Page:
Most federal student loan payments and interest have been suspended since March 2020. After numerous extensions and introduction of a federal student loan forgiveness that was blocked by the Supreme Court as of June 30, 2023, student loan interest resumes on September 1, 2023, and payments will resume starting in October.
With college costs soaring – and student loans readily available – it’s easy for young adults to graduate without understanding exactly how much they’ve borrowed or what their projected loan payments might be. Borrowing isn’t a bad thing. It’s when you borrow too much, and get in over your head with student debt, that things can get hairy. Here’s a look at what you need to consider when it comes to paying for college costs.
Many believe that an estate plan is reserved for those with millions and mansions. This could be why only 42% of adults in the U.S. have estate planning documents in place, including wills and powers of attorney. Although you might not plan to leave a whopper of an inheritance to your loved ones when you die, an estate plan is the only way to make sure your assets go to the people or charities you love most.
If we’re honest, we don’t need research to tell us what we already know deep in our bones: We don’t always agree with our partners on money matters. Often, fights with a spouse about spending or saving can drive us right to the edge. But it doesn’t have to be this way. It’s possible to stop money fights before they bubble up. Here’s a look at some of the best ways couples can successfully navigate financial issues together.
Money can be a challenging subject to bring up with your life partner. But despite how uncomfortable talking about our finances may make us feel, the discussions eventually have to happen for you and your partner to build an honest and sustainable future together.
As the cost of college tuition continues to rise, it's more important than ever for parents to start saving for their child's education early. But with so many different college savings options out there, it can be hard to know where to start. Here are a few helpful tips and resources to get you on the right track, including helpful resources from Oregon College Savings.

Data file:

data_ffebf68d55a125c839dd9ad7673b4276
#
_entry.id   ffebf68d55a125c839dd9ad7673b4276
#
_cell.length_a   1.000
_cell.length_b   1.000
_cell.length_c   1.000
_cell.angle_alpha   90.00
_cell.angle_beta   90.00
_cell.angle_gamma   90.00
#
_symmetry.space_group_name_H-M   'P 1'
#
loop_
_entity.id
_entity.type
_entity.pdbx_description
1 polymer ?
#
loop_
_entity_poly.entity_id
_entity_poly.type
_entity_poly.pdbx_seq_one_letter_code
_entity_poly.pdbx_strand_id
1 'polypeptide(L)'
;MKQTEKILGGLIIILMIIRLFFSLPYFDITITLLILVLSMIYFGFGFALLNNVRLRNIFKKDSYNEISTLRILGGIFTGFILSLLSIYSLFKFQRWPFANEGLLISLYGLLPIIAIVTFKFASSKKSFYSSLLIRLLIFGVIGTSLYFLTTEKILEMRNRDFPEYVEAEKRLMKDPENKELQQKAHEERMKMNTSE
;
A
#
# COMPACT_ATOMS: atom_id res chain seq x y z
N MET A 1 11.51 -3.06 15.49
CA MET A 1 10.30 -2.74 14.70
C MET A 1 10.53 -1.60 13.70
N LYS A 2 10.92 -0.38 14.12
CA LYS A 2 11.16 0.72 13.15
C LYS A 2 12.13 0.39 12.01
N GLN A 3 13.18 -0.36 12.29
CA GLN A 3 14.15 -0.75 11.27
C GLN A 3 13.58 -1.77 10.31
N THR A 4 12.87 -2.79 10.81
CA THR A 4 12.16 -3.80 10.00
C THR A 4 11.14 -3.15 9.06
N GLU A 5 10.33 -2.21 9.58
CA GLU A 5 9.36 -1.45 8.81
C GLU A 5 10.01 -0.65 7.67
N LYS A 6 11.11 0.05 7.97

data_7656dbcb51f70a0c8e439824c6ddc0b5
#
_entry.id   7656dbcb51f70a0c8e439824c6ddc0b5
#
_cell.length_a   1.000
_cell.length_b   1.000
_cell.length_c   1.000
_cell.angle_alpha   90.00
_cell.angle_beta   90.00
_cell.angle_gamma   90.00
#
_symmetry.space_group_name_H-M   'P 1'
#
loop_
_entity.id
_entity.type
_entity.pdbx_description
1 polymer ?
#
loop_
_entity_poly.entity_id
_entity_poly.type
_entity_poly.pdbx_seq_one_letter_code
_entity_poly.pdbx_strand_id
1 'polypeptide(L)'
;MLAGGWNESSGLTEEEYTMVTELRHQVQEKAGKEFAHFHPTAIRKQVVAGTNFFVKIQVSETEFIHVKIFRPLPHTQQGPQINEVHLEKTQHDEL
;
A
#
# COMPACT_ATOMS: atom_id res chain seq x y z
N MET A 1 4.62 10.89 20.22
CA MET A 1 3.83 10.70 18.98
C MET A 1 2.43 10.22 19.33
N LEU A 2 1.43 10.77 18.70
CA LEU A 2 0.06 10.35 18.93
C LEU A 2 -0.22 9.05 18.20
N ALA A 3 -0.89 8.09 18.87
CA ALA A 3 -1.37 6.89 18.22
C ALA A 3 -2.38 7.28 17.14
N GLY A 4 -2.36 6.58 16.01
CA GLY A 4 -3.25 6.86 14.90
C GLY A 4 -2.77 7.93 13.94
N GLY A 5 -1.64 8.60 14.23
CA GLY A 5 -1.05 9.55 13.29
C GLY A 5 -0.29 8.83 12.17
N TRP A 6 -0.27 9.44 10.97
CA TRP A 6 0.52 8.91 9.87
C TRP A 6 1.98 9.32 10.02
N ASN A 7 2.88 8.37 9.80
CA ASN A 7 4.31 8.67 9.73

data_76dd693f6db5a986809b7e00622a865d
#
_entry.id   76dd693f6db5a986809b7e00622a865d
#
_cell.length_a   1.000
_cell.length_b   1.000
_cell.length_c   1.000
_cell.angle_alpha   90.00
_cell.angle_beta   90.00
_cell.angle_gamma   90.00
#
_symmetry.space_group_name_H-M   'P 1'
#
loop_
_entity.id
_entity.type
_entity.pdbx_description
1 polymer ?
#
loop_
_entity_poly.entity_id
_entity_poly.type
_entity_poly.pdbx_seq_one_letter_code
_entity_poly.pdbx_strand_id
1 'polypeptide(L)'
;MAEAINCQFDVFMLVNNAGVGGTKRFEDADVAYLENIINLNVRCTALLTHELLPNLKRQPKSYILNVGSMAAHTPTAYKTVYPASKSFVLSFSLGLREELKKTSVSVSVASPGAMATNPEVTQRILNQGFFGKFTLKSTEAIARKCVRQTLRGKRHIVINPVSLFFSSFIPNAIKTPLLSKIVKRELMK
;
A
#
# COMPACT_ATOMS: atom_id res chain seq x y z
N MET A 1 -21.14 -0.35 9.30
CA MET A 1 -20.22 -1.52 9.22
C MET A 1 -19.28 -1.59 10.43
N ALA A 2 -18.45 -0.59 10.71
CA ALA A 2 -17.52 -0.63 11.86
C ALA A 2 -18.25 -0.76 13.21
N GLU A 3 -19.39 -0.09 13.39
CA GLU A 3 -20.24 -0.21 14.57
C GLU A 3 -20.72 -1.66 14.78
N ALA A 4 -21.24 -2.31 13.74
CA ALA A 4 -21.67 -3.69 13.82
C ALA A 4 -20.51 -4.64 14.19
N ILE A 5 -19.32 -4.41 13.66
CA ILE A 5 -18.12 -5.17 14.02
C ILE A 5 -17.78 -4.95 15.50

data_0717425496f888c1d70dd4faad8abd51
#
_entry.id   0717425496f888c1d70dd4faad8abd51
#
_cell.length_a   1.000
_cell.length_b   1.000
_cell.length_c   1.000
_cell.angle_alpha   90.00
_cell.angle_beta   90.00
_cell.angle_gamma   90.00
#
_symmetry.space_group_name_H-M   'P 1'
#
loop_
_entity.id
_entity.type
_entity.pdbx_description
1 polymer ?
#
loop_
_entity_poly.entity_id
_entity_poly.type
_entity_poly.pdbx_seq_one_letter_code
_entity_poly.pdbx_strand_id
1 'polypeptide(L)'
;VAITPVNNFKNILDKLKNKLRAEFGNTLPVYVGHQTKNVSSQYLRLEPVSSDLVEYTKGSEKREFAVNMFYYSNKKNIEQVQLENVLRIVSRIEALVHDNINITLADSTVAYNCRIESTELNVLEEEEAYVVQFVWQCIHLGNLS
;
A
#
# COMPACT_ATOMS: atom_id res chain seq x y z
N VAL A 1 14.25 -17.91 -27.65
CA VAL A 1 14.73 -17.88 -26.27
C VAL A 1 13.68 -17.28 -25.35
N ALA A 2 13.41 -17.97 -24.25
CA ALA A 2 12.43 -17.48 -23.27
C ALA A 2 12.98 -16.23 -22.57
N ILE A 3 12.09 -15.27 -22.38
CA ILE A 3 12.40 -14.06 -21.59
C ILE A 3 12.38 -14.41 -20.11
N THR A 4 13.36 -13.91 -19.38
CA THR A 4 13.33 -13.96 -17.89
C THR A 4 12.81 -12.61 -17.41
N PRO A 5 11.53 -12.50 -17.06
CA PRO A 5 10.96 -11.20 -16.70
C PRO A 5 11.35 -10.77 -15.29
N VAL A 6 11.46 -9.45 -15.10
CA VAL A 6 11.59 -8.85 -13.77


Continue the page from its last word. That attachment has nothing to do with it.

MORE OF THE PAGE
For those of us on the path to financial independence, impatience is a universal emotion. It's normal to feel antsy and want to speed up the process. After all, who wants to wait years (or even decades) to reach their goal? In this article, we'll explore the different stages of impatience on the journey to financial independence. By understanding these stages, you can better manage your emotions and stay on track.
Student loan debt can be a huge burden for people, both young and young-at-heart. The good news is that there are steps you can take to make the most of your loans and minimize your payments. By following these tips, you can make the most of your student loan debt and get on track for a bright financial future!
This month, we look at creating a will. It’s not always an easy thing to think about, but preparing for your end of life will ultimately ensure your property is distributed as you wish, and to the benefit of those you care about most. In this article, we discuss why a will is important and how to create one. While creating a will may not help your personal financial fitness, it can help your beneficiaries.
Did you know you should be managing your money differently at different stages of your life? We provide an overview of what you should be prioritizing based on your age (or life stage).
In your 60’s, you have hopefully either retired or are getting close. Now is the time to enjoy life and (hopefully) worry less about finances. This is a great time to travel, pick up side income to supplement your retirement money...or both! Retirement can mean a lot of changes in your day-to-day activities, but also for budgeting and setting financial goals. That’s right—It’s never too late to set goals.